This machine is powered by a top-of-the-range Cucciolo 48cc engine. In Italian cucciolo means ‘Little Puppy’ and this early 4-stroke bicycle auxiliary engine is one of the earliest Ducati models …from the days before Ducati made complete motorcycles!
By 1952 the Cucciolo engine had already proven itself in the gruelling Paris-Nice road races and, fitted to various cyclemotor configurations, was the most popular choice for competitors.
This one was factory-fitted to this top-of-the-range cyclotandem built by the company Camille Daudon. This cyclotandem is essentially a bicycle tandem that has been uprated by the constructeur to stand the extra stresses resulting from motorization.
Whereas, in Great Britain, bicycles and cyclemotors (or mopeds) were manufactured for the masses and sold on the basis of their competitive prices, in France, since the twenties, there had also been a market for extremely upmarket ‘fashionable’ cyclemotors. Their selling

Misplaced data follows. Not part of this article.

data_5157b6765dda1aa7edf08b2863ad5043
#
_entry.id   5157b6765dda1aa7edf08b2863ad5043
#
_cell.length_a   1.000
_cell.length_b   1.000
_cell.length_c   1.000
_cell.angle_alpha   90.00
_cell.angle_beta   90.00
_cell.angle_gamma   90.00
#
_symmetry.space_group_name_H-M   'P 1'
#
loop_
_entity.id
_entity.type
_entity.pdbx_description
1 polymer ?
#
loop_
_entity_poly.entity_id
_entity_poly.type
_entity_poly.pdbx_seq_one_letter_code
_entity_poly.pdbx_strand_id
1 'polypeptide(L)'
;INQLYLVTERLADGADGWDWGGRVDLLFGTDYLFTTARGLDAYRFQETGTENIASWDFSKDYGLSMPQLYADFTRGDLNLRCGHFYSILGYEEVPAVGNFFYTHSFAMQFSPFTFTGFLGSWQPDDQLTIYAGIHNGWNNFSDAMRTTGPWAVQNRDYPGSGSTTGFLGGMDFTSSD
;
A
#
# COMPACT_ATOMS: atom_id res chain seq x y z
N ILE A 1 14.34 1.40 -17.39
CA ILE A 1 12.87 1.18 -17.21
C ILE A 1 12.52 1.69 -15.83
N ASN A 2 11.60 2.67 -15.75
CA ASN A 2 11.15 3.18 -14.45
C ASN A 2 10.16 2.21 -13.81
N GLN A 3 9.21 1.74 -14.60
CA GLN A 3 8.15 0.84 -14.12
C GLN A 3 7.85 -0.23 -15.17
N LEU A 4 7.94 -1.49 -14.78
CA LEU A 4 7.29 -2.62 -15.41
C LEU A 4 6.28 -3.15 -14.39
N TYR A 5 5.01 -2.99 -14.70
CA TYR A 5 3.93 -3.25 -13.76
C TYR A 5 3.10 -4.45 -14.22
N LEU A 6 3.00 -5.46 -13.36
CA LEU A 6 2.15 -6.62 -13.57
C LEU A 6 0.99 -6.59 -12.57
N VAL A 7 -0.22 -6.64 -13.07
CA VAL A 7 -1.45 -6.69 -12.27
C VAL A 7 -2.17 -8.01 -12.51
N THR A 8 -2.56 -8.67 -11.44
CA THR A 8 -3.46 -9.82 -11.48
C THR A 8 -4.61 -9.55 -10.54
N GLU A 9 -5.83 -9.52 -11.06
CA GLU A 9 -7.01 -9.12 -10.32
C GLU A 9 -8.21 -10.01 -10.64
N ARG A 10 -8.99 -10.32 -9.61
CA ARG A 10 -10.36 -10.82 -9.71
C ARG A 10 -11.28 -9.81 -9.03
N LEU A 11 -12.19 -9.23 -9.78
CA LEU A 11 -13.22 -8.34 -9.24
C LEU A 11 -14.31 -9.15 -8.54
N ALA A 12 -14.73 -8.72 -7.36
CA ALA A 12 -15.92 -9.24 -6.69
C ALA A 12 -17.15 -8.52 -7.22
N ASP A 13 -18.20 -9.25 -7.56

point? – Exclusivity and their high prices.
In its day, this machine would have been one of the most expensive cyclemotors you could buy. It was a bespoke creation …and the manufacturer’s shop was in the Champs Elysees! This was the equivalent of the ‘Brough Superior’ of the cyclemotor world.
Above is a 1952 illustration of the set-up.
Image and description courtesy BuyVintage.com